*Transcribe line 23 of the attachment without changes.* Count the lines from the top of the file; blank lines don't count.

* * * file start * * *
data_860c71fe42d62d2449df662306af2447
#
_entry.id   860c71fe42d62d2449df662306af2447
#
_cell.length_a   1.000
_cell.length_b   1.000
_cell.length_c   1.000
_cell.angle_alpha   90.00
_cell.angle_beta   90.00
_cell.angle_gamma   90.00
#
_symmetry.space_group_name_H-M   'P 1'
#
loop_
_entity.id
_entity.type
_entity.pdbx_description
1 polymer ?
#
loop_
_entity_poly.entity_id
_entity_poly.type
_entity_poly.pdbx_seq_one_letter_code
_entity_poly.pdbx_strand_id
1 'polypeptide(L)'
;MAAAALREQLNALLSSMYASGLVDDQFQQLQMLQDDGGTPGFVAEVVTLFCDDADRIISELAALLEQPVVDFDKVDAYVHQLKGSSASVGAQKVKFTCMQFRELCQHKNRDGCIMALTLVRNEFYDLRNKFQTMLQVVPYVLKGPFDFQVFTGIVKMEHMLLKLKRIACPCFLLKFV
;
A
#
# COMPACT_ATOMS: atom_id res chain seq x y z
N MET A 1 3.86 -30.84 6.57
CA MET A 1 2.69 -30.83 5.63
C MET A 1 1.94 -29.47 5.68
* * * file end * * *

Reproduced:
_entity_poly.pdbx_seq_one_letter_code